Applications of physics-informed neural networks for property characterization of complex materials




Artificial neural networks, Construction material characterization, Physics-informed neural networks, Porous media flow, Wave propagation


The characterization of in-place material properties is important for quality control and condition assessment of the built infrastructure. Although various methods have been developed to characterize structural materials in situ, many suffer limitations and cannot provide complete or desired characterization, especially for inhomogeneous and complex materials such as concrete and rock. Recent advances in machine learning and artificial neural networks (ANN) can help address these limitations. In particular, physics-informed neural networks (PINN) portend notable advantages over traditional physics-based or purely data-driven approaches. PINN is a particular form of ANN, where physics-based equations are embedded within an ANN structure in order to regularize the outputs during the training process. This paper reviews the fundamentals of PINN, notes its differences from traditional ANN, and reviews applications of PINN for selected material characterization tasks. A specific application example is presented where mechanical wave propagation data are used to characterize in-place material properties. Ultrasonic data are obtained from experiments on long rod-shaped mortar and glass samples; PINN is applied to these data to extract inhomogeneous wave velocity data, which can indicate mechanical material property variations with respect to length.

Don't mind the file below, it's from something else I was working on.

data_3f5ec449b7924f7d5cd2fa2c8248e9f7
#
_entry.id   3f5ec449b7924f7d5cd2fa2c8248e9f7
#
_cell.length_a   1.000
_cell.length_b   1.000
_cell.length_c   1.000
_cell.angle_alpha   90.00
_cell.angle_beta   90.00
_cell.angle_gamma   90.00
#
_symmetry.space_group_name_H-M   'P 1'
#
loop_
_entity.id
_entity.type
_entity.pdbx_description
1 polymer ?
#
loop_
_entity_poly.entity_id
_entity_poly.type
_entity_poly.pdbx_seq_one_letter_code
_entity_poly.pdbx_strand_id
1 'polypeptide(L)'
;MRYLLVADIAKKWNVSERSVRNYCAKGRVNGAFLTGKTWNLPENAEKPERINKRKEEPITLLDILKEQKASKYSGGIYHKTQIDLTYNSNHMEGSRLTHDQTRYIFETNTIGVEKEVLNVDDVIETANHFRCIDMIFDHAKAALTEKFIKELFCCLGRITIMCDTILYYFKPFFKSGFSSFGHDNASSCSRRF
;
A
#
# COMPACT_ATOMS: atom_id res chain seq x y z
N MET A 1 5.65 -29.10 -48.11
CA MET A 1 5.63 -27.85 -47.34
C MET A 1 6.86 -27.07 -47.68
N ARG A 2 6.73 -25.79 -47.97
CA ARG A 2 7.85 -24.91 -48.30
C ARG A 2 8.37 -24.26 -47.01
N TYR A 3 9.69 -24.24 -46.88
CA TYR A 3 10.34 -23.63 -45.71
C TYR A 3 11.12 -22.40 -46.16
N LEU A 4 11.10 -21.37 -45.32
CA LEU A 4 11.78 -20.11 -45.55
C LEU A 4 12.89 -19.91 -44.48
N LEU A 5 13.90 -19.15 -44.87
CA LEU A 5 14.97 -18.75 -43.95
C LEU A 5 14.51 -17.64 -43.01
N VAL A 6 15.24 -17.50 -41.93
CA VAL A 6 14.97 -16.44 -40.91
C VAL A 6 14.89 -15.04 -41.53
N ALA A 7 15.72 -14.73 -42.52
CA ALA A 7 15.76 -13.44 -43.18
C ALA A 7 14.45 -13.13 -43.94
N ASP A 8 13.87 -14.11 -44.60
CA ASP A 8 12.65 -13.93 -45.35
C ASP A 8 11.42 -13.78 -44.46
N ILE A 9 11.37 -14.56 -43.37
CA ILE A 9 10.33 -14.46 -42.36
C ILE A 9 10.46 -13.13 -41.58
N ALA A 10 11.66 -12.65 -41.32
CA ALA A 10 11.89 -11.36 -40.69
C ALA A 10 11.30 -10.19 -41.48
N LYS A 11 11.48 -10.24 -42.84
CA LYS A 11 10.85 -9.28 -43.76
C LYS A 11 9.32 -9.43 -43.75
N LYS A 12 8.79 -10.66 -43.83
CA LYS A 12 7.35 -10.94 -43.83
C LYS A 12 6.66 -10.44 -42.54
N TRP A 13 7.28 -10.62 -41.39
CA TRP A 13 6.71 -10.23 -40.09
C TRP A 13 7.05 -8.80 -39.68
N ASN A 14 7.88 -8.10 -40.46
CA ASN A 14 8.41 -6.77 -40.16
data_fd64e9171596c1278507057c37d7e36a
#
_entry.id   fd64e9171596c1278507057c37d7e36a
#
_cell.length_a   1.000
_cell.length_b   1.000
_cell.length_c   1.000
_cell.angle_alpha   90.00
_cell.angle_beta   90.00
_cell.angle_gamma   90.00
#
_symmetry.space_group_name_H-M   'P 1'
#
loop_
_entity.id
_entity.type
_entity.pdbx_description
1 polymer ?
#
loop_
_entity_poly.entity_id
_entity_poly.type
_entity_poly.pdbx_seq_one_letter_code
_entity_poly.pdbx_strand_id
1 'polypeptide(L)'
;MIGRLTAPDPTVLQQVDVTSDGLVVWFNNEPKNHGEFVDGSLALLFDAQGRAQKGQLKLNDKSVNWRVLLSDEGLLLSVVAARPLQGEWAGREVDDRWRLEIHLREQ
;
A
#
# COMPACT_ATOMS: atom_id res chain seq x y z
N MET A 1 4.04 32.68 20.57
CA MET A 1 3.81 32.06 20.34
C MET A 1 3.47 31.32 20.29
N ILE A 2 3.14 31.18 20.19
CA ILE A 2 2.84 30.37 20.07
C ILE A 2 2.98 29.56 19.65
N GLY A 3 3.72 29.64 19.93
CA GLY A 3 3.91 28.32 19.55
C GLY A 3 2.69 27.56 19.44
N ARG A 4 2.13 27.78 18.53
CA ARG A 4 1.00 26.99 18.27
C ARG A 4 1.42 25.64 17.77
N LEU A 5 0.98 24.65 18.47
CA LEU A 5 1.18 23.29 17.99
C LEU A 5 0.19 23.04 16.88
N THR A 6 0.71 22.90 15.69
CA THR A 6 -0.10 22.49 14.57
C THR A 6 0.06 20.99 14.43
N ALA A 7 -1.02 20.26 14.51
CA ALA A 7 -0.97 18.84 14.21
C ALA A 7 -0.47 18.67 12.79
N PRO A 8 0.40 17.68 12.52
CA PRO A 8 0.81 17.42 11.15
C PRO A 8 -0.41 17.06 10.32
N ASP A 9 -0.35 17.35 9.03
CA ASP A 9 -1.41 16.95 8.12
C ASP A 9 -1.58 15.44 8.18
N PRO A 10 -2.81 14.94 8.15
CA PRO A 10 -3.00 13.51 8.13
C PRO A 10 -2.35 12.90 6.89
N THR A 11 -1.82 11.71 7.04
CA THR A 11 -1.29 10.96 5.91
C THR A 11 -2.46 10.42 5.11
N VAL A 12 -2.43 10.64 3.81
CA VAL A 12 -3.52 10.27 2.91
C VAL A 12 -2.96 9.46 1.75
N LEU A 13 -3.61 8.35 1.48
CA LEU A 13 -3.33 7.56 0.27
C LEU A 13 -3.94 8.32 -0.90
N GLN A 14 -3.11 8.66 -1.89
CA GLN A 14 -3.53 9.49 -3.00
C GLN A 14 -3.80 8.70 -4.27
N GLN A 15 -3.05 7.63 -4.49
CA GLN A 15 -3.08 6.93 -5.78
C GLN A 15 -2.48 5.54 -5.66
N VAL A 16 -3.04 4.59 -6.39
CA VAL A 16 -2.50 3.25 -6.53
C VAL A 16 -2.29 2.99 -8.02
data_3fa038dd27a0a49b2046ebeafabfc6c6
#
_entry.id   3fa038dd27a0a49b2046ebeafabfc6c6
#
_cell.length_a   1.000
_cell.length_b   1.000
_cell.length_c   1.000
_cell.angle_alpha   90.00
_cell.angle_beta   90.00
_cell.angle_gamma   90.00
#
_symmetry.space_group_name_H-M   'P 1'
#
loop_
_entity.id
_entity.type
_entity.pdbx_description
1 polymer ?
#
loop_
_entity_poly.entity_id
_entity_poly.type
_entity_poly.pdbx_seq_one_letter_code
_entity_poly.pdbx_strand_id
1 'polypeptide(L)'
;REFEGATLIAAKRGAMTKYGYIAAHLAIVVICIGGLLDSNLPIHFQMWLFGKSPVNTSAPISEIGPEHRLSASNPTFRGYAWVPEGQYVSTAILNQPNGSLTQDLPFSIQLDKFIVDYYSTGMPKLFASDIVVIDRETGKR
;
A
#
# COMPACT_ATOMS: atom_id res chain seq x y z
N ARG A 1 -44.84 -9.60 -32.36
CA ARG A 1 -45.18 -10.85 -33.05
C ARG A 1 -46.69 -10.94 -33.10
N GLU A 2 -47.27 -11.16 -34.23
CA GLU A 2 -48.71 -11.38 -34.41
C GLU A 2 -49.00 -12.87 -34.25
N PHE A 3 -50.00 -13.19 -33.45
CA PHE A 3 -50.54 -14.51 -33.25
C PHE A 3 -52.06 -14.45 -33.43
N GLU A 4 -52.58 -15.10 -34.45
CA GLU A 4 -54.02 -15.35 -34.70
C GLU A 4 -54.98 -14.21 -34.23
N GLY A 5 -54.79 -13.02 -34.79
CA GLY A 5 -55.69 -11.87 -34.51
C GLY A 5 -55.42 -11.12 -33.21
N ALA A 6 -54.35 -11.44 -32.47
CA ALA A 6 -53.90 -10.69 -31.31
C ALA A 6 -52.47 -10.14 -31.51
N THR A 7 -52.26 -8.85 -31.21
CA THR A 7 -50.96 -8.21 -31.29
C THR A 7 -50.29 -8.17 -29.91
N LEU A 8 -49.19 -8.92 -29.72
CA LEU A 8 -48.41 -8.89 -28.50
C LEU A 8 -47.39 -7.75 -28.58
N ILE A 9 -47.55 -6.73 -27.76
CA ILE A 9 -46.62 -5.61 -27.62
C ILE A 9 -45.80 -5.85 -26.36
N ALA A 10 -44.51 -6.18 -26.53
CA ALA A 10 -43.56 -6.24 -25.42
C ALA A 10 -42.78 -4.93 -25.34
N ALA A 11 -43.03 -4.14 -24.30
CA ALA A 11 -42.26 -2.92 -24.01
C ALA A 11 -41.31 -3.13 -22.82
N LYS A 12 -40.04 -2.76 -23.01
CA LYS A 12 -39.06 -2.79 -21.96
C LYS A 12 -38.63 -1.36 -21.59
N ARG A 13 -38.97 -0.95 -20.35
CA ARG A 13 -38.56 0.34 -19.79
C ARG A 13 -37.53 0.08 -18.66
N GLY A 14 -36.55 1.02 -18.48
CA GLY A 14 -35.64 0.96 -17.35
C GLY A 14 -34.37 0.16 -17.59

How to Cite

Lee, S.; Popovics, J. Applications of Physics-Informed Neural Networks for Property Characterization of Complex Materials. RILEM Tech Lett 2023, 7, 178-188.